Grantee: Steffani R. Bailey, PhD

Steffani R. Bailey

Steffani R. Bailey, PhD

Tobacco Treatment and Health Services Researcher
  • Oregon Health & Science University

Dr. Bailey's work focuses on reducing smoking-related disparities through improved access to, and utilization of, smoking cessation assistance within primary care settings. Specifically, she is interested in understanding how health policies and system-based interventions impact tobacco treatment among patients seen in safety-net settings. Dr. Bailey's interest in tobacco-related research is rooted in her training as a clinical psychologist, as well as having grown up in a small town in southern Oregon where tobacco use remains prevalent.

Dr. Bailey completed a National Institute on Drug Abuse (NIDA) K23 award that used electronic health record (EHR) data to evaluate the impact of the Centers for Medicare & Medicaid Services Meaningful Use of EHRs initiative on smoking status assessment and cessation assistance in safety-net clinics. Her current research project funded by the National Cancer Institute is a pragmatic cluster-randomized trial that examines the reach and effectiveness of a Quitline eReferral system implemented with enhanced academic detailing (intervention condition) compared with implementation without enhanced academic detailing (comparison condition). This study also evaluates the cost-effectiveness of the Quitline eReferral system, both with and without enhanced academic detailing. Dr. Bailey and her colleagues hope to increase the reach of evidence-based cessation treatments through the collaboration between state Quitlines and community health centers that serve large numbers of socioeconomically disadvantaged smokers.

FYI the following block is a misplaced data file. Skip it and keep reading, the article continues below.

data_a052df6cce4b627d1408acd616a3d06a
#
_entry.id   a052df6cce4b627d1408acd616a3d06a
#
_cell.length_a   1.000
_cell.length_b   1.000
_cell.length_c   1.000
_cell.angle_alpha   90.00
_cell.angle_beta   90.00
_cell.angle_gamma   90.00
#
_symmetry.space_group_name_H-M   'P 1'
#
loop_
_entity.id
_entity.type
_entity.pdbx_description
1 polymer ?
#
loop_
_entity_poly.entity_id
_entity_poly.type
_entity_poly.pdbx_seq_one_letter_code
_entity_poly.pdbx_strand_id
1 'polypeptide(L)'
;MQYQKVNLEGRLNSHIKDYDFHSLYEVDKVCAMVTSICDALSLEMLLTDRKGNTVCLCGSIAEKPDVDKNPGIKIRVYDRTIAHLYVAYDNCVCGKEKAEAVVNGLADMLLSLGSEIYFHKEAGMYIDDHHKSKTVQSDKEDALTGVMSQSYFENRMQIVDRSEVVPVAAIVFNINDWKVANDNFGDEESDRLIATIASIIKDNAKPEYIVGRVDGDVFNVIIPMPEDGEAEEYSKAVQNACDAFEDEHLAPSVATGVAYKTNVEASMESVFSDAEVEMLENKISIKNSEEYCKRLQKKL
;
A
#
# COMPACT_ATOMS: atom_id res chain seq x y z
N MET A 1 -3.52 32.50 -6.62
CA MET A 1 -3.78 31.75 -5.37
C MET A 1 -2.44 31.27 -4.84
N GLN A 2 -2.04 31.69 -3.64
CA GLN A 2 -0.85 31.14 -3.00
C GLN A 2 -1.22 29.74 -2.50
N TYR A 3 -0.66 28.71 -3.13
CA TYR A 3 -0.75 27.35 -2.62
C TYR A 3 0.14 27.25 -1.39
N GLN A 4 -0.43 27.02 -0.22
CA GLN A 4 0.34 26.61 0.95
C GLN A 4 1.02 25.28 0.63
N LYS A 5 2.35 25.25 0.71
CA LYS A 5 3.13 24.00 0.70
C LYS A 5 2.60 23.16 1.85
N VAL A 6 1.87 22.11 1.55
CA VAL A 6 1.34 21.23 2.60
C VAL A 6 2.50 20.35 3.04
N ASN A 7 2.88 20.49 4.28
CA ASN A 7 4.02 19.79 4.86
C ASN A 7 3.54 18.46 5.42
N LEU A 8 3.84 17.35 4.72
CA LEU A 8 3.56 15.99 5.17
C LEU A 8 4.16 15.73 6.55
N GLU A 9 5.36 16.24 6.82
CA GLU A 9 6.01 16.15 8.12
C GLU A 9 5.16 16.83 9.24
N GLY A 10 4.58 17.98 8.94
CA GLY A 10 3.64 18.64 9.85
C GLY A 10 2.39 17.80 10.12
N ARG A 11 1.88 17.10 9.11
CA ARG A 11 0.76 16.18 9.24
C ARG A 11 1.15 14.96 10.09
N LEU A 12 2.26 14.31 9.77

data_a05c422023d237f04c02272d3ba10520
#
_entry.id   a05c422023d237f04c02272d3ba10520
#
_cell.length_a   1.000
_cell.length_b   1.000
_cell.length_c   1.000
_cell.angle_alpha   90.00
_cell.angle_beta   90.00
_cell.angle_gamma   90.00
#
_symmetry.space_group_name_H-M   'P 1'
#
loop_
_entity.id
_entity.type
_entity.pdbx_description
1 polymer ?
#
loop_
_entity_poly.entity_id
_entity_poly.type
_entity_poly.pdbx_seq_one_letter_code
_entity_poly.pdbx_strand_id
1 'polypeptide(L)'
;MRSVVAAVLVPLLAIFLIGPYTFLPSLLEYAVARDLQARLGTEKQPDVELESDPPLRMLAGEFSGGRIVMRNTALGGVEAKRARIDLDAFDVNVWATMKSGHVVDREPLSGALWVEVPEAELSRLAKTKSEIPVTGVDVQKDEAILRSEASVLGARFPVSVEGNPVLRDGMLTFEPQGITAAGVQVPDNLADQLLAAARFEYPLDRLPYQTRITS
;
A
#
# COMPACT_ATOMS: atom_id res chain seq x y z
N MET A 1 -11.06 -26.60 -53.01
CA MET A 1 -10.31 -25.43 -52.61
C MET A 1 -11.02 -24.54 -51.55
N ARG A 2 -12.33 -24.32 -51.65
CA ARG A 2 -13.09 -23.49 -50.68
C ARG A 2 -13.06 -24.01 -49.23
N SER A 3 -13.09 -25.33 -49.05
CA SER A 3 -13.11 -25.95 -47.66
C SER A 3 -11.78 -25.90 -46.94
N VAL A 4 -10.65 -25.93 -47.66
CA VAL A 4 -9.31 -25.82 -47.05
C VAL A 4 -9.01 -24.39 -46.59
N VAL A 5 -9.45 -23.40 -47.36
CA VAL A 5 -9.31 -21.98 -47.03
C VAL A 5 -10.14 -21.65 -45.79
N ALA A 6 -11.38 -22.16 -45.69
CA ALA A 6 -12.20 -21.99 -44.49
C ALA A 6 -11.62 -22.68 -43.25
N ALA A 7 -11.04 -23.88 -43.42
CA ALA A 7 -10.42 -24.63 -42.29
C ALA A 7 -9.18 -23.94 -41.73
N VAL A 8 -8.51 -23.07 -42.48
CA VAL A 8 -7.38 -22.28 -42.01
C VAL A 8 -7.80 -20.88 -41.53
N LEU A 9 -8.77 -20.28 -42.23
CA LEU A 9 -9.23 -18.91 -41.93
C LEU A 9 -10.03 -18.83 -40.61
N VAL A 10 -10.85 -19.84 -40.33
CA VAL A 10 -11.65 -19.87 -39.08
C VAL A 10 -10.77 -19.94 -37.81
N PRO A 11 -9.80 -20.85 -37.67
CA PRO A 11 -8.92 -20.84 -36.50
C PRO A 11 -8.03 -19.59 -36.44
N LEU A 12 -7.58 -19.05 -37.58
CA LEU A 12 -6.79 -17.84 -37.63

While working on explanatory smoking cessation trials as a postdoctoral fellow, we had to exclude people with certain comorbidities that are quite common among those who smoke. I realized that I wanted my own research career to focus on real-world patients in real-world clinical settings. My goal is to increase access to, and utilization of, effective smoking cessation interventions in health care settings that serve populations disproportionately affected by tobacco use.”

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